Dan Margulis <76270.1033@...>
and butter business to clients that have taken a greater portion of theirhushhhhhh! don't say that too loudly. I'm already losing a pile of bread
basic photo work in-house because of what these things can do. These
cameras really are quite amazing in their capabilities and more and more
people are starting to figure that out. They still hire me for those jobs
where my special skills bring something unique to the image, but more and
more of the really simple (and very profitable) work is being taken
This particular genie is not going back into the bottle. The negative
impact on professional photographers is already large and it's going to get
worse. Those head-in-the-sand folk who say, "I'm a photographer, what I do
is shoot pictures, let somebody else worry about what happens next" have
had a rough few years already, and now they're really going to pay the
price for their lack of foresight. It's the people like yourself who have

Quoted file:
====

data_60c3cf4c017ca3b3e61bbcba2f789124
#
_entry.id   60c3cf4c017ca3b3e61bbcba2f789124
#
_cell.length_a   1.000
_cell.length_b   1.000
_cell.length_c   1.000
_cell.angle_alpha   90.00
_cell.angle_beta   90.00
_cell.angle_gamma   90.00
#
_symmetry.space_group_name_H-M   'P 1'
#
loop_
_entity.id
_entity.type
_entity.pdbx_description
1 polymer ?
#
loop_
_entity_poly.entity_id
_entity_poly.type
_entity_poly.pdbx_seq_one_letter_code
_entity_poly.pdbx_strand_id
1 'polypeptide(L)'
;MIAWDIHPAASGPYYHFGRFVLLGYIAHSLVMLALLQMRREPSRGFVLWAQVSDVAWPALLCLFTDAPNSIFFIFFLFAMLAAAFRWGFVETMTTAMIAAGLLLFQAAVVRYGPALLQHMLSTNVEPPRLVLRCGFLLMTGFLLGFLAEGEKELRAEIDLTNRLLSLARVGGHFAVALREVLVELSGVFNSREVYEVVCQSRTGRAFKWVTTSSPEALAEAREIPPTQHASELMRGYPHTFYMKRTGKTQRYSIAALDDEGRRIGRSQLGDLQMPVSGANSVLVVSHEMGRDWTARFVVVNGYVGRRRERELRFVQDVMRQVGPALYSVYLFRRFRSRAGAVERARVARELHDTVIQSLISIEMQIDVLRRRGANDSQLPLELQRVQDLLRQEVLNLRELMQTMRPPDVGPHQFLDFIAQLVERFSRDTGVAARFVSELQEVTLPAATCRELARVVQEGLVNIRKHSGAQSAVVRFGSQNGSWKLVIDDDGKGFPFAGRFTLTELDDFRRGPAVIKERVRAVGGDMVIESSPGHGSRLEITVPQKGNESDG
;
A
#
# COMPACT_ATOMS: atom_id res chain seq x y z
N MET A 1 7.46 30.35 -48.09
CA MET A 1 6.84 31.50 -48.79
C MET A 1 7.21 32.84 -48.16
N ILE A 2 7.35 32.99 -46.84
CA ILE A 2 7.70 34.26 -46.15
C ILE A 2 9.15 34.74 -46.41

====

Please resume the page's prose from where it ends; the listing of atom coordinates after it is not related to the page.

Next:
made a serious effort to adjust to the technology and be more full-service
who have a good chance to survive.
The impact as I see it is not merely the loss of certain jobs but that
prices are being driven down for what remains. I assume that the culprits
for this phenomenon are those desperados who have been forced to bid for
the work at any price by the shrinking demand for their services.
I'm planning to write a column about this in April, which is the 5th
anniversary of a similar column I wrote warning of this very thing, which
was much pooh-poohed at the time by professional photographers.